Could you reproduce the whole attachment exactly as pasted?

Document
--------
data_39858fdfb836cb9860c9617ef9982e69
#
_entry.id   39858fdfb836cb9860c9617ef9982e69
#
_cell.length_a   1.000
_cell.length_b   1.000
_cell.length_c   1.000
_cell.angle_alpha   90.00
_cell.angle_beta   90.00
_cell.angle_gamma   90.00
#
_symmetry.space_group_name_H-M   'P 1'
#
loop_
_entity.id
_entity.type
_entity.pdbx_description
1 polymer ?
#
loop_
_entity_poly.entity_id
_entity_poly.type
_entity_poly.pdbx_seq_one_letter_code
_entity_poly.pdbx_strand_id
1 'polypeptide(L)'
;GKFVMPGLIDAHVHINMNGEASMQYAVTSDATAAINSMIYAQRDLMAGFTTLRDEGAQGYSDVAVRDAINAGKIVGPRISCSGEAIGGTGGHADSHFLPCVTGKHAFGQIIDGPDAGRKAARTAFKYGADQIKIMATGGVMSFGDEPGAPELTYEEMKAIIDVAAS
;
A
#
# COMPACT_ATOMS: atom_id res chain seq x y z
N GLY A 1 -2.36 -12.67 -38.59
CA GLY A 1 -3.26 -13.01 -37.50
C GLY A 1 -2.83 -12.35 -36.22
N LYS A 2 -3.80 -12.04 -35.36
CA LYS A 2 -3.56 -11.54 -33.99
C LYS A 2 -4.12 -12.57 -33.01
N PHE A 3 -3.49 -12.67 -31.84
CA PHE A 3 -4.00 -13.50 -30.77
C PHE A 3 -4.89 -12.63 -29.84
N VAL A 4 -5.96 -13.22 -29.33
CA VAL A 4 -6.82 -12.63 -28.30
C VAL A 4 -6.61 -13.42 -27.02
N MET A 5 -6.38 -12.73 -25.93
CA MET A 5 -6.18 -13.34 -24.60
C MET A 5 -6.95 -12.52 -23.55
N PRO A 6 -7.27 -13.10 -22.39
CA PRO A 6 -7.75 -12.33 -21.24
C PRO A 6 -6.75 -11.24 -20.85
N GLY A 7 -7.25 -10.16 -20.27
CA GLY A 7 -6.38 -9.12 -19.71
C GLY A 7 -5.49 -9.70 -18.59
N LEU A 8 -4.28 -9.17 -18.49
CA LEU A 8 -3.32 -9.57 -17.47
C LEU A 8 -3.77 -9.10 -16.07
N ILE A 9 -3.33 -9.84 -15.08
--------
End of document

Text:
data_39858fdfb836cb9860c9617ef9982e69
#
_entry.id   39858fdfb836cb9860c9617ef9982e69
#
_cell.length_a   1.000
_cell.length_b   1.000
_cell.length_c   1.000
_cell.angle_alpha   90.00
_cell.angle_beta   90.00
_cell.angle_gamma   90.00
#
_symmetry.space_group_name_H-M   'P 1'
#
loop_
_entity.id
_entity.type
_entity.pdbx_description
1 polymer ?
#
loop_
_entity_poly.entity_id
_entity_poly.type
_entity_poly.pdbx_seq_one_letter_code
_entity_poly.pdbx_strand_id
1 'polypeptide(L)'
;GKFVMPGLIDAHVHINMNGEASMQYAVTSDATAAINSMIYAQRDLMAGFTTLRDEGAQGYSDVAVRDAINAGKIVGPRISCSGEAIGGTGGHADSHFLPCVTGKHAFGQIIDGPDAGRKAARTAFKYGADQIKIMATGGVMSFGDEPGAPELTYEEMKAIIDVAAS
;
A
#
# COMPACT_ATOMS: atom_id res chain seq x y z
N GLY A 1 -2.36 -12.67 -38.59
CA GLY A 1 -3.26 -13.01 -37.50
C GLY A 1 -2.83 -12.35 -36.22
N LYS A 2 -3.80 -12.04 -35.36
CA LYS A 2 -3.56 -11.54 -33.99
C LYS A 2 -4.12 -12.57 -33.01
N PHE A 3 -3.49 -12.67 -31.84
CA PHE A 3 -4.00 -13.50 -30.77
C PHE A 3 -4.89 -12.63 -29.84
N VAL A 4 -5.96 -13.22 -29.33
CA VAL A 4 -6.82 -12.63 -28.30
C VAL A 4 -6.61 -13.42 -27.02
N MET A 5 -6.38 -12.73 -25.93
CA MET A 5 -6.18 -13.34 -24.60
C MET A 5 -6.95 -12.52 -23.55
N PRO A 6 -7.27 -13.10 -22.39
CA PRO A 6 -7.75 -12.33 -21.24
C PRO A 6 -6.75 -11.24 -20.85
N GLY A 7 -7.25 -10.16 -20.27
CA GLY A 7 -6.38 -9.12 -19.71
C GLY A 7 -5.49 -9.70 -18.59
N LEU A 8 -4.28 -9.17 -18.49
CA LEU A 8 -3.32 -9.57 -17.47
C LEU A 8 -3.77 -9.10 -16.07
N ILE A 9 -3.33 -9.84 -15.08